Afternoon Promise of Hail

I hadn’t cleaned my garden, spring clean,
winter clean up, whatever it is called.
My life is different now. I’m not the same.
I left my garden to itself, its wild self.

This morning under grey skies and
afternoon promise of hail, I met
my tiny plot as if for the first time, not
fearing to plant, released to chance.

I cleared away wet leaves from a
summer now gone, a winter of farewell,
a spring lengthened, I uncovered
him spiraled among the stems.

Maybe it was just an abandoned skin,
but he blinked, curled around himself,
his little tongue tested me. We didn’t move,
we watched one another from behind our eyes.

I let him be, I didn’t need to interfere,
the wild in my garden needed space,
and honor, recognition of its beauty
hidden quietly in its presence.

My garden will wild itself this summer.
Instead of demanding perfect order, I
will rest in perfection of being. I will
honor the wild, bold in its course.


Little by Little

If I don’t still myself I can’t welcome the birds. It is
against the backdrop of silence I hear them. Little by

little their being unfurls. First the loudest, closet to
my ear. When I release into you, relax in your arms,

beauty erupts. Flap of wing, flash and whirr, a trill
between two lovers. I hear. I don’t need to see. But

I must welcome silence first. Little by little
I become One with your Incarnation.




Author’s Note:

Sorry, but this note is a bit long.

I go to a retreat house several times a year. Sacred Heart Jesuit Retreat House is a silent house, unless there is a group retreat where the participants are encouraged to share in their workshop. However, they are still required to keep silent in the rest of the house, as well as on the grounds outside. Being that this is new for most, whispered conversations, stolen giggles or phone calls home can ring through the house without the suspects suspecting anything. One does not realize how expertly silence carries sound. I don’t mind. I understand.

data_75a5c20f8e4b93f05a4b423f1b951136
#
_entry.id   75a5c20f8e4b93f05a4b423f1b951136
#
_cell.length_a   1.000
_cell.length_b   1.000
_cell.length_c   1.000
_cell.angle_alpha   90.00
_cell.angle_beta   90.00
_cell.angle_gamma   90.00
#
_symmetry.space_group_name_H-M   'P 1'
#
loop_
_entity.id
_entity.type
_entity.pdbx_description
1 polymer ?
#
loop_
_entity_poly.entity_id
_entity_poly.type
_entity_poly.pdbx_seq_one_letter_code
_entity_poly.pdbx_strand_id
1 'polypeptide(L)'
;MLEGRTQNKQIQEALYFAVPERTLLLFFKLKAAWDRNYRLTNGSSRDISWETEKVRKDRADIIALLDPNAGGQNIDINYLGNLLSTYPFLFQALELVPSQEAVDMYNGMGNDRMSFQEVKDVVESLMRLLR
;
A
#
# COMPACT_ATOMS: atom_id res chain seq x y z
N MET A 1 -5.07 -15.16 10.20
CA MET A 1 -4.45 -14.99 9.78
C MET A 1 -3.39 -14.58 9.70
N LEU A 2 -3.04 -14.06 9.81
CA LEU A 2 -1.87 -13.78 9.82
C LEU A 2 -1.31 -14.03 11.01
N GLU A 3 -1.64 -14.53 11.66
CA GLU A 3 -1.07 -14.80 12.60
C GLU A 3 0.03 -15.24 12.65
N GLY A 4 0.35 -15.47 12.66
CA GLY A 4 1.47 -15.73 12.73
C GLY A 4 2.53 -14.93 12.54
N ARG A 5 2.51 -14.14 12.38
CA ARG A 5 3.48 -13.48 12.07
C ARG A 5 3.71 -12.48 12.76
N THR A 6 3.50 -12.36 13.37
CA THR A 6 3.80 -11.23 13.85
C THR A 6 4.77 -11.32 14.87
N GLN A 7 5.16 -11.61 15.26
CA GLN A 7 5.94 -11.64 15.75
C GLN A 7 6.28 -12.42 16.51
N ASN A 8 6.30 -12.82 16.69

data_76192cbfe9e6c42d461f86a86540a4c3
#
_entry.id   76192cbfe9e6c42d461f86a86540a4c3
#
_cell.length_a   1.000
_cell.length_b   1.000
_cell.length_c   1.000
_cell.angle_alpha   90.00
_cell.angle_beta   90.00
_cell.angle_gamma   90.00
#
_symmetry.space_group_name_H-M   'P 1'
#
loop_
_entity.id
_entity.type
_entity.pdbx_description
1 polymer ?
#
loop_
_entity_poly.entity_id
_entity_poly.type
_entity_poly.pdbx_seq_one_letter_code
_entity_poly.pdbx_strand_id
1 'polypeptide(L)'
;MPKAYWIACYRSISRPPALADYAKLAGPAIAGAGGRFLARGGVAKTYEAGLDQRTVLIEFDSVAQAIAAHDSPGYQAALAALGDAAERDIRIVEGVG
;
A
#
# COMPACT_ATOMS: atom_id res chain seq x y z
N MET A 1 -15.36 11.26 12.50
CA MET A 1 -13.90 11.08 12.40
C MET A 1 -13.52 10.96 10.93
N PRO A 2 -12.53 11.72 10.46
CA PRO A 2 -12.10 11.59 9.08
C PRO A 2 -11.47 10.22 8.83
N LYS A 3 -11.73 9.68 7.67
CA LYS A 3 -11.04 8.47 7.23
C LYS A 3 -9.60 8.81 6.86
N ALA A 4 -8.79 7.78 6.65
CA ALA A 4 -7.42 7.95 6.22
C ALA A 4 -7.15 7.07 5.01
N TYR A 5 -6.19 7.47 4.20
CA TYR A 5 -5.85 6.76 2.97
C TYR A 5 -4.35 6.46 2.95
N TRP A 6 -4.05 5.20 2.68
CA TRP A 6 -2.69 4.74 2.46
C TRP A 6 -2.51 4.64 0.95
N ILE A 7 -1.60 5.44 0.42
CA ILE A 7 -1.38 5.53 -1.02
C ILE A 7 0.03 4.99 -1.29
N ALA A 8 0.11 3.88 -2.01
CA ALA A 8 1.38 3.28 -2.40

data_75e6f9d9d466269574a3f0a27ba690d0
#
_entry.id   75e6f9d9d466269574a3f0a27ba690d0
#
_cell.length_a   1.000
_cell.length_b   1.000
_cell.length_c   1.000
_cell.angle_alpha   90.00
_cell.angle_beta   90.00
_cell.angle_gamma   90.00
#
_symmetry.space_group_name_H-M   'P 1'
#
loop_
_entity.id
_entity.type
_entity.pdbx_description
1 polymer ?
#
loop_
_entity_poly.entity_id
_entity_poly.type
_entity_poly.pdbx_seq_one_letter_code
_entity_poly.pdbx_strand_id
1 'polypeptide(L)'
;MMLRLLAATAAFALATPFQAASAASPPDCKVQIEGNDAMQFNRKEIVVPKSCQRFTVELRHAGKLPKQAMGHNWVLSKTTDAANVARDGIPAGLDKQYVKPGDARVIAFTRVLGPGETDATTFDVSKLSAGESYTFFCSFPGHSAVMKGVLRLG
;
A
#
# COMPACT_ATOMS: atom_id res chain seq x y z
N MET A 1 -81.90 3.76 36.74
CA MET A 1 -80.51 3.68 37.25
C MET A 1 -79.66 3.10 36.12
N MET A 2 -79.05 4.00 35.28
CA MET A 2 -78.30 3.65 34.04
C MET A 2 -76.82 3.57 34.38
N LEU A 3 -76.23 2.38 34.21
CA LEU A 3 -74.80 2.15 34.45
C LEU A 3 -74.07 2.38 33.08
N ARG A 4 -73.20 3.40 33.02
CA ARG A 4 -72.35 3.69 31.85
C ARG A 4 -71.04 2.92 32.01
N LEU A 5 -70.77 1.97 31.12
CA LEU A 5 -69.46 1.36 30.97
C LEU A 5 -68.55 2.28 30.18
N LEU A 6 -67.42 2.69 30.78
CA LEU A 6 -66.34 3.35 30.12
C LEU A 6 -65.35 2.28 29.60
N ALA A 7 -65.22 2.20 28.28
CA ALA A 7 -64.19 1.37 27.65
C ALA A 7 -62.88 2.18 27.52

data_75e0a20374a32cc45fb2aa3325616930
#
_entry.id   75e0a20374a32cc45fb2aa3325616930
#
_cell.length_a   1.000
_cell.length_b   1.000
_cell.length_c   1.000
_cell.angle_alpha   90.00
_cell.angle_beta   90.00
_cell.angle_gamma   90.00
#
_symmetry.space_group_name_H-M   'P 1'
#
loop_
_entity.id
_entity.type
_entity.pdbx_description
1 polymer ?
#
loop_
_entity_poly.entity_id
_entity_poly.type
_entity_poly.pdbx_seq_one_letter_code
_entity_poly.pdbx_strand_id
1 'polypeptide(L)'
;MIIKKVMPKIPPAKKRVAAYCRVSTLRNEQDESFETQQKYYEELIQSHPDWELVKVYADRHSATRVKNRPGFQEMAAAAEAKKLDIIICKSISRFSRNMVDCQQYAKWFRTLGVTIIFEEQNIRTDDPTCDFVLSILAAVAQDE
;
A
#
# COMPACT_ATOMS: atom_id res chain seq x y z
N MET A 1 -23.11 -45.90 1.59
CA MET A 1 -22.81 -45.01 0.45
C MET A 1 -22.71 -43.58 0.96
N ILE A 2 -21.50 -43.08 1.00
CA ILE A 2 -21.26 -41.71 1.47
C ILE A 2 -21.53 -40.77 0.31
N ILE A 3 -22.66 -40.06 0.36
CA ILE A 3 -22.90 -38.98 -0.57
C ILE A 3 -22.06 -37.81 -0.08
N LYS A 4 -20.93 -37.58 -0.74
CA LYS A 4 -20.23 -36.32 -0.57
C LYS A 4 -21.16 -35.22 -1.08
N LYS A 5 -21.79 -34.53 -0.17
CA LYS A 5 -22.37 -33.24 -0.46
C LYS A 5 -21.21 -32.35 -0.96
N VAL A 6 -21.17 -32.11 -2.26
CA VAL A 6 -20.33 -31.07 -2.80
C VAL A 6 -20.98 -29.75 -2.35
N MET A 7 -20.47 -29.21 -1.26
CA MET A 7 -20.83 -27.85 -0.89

But this weekend there are no groups. There are only ten of us and the silence is luscious.

Except for the birds. Oh, the birds.

I have never heard such a choir in my life. It has continued through day, except for an occasional pause allowing them to listen, along with us, to the thunderstorms.

My poem came from my wide reading so far this weekend.

Nadia Bolz Weber‘s homily at the 2015 Festival of Homiletics regarding Jesus instructing his disciples to become-child like is refreshing. Also, I so welcome her choice of referring to God as God, not Him or even Her. Thank you.

Also, informing this poem is a group that is new to me. Street Psalms makes a home in Denver and my pastor, Scott Jenkins, works with them. This quote from their e-mail scripture lesson spoke volumes to me. It is adapted from their book, Geography of Grace: Doing Theology from Below, Chapter 4, by Kris Rocke and Joel Van Dyke

“The Apostle Paul uses another metaphor to unpack the incarnation in  Ephesians 2:10. “For we are God’s workmanship, created in Christ Jesus to do good works, which he prepared in advance for us to do.” The Greek word here for workmanship is poiema. For Paul, the incarnation means that “we are God’s poetry” to the world. God is speaking poetry to us and through us to the world.

It is our distinct privilege to be in community with people in hard places who live as God’s poetry in this world enfleshed in human form. Raising up poets to incarnate God’s gospel song to lost, disenfranchised, and marginalized people is a vital enterprise.”

I cannot live my spiritual life without my home base. This weekend I am reading Eknath Eswaran‘s A More Ardent Fire, bringing me back to the basics of passage meditation and discovering the path to the Way of Love and the Way of Knowing. Thanks to my meditation partner, Kathleen Gorman, for this brilliant suggestion.

Finally, I am memorizing a new passage for mediation. Who would think that this would tie everything together – even using some of the same terminology spread throughout my reading – as it was chosen first before the other readings came to me.

Ah, yes. Synchronicity.

St. Teresa of Avila:

Her heart if full of joy in love